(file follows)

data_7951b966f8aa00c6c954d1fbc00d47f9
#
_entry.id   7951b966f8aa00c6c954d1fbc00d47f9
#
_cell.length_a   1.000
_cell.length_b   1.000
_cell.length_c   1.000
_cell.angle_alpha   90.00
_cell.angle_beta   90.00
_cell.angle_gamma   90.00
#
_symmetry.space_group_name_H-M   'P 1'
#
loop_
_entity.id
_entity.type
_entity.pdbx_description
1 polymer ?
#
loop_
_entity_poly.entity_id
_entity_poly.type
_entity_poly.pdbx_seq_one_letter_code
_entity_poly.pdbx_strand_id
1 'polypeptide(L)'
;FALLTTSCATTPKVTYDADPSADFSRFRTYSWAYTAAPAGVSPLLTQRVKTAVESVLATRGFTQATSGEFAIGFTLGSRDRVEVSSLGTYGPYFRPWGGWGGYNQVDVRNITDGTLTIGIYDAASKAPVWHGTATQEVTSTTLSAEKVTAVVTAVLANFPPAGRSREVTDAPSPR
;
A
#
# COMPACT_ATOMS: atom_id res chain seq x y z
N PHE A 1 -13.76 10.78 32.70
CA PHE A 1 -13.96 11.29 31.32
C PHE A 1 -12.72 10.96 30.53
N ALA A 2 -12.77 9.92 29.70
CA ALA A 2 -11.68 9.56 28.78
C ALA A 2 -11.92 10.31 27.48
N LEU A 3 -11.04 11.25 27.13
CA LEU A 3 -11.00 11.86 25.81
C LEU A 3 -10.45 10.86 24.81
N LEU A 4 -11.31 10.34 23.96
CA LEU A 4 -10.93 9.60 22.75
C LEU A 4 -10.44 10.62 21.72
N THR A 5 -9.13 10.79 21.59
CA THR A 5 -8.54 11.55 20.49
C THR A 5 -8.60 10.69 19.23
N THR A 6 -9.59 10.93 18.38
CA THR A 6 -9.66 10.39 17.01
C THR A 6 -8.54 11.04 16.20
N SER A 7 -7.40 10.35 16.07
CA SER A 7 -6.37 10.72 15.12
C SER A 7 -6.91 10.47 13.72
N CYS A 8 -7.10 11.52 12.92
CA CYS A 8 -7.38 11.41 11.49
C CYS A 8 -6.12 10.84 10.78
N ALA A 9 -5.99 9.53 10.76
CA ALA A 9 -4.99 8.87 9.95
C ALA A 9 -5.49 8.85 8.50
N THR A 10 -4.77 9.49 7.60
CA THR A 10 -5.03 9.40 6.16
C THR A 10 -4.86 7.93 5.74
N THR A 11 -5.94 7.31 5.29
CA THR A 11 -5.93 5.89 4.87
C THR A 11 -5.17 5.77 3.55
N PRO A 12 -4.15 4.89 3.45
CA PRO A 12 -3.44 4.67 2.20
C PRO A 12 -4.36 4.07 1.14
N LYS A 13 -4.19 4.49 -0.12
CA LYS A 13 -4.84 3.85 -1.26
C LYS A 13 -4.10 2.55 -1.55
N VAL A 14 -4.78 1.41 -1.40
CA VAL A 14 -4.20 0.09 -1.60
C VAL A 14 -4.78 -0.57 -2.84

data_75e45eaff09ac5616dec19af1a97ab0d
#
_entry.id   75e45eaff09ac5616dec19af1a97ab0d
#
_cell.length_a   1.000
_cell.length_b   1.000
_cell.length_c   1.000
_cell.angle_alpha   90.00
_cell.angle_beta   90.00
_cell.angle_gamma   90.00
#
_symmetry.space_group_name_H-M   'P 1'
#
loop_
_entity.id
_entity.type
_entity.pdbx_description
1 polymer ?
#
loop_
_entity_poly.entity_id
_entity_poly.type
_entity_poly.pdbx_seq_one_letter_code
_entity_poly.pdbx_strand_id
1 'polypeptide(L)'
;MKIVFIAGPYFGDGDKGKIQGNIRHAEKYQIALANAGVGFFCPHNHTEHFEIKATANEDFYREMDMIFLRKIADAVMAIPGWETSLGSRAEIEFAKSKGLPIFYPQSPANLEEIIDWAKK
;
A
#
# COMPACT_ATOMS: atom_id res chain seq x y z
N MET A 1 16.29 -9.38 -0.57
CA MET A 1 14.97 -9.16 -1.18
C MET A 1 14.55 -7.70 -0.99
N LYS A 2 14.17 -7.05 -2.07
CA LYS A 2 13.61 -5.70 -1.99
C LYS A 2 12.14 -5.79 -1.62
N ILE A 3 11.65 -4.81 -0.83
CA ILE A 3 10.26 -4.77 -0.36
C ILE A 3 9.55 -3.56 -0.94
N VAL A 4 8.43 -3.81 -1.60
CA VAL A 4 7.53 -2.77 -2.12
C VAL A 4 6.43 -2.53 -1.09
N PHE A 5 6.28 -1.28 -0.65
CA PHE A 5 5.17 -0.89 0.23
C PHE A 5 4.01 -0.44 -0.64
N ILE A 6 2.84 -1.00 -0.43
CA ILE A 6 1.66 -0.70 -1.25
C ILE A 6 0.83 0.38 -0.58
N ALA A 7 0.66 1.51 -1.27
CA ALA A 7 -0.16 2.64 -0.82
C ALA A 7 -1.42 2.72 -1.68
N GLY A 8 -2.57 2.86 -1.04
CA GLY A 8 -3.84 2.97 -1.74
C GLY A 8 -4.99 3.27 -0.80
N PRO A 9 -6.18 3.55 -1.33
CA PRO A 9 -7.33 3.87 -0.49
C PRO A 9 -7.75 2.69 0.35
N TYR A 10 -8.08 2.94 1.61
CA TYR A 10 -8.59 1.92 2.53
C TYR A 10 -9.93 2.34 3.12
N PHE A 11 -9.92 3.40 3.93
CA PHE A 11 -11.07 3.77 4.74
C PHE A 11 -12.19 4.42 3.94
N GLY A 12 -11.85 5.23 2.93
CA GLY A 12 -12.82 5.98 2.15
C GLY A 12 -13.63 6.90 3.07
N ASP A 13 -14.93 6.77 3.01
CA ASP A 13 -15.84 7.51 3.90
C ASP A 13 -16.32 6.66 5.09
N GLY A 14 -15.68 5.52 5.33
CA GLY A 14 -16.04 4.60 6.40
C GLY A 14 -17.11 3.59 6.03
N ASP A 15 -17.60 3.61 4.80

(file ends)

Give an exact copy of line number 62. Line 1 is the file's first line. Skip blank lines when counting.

CA THR A 11 -5.93 5.89 4.87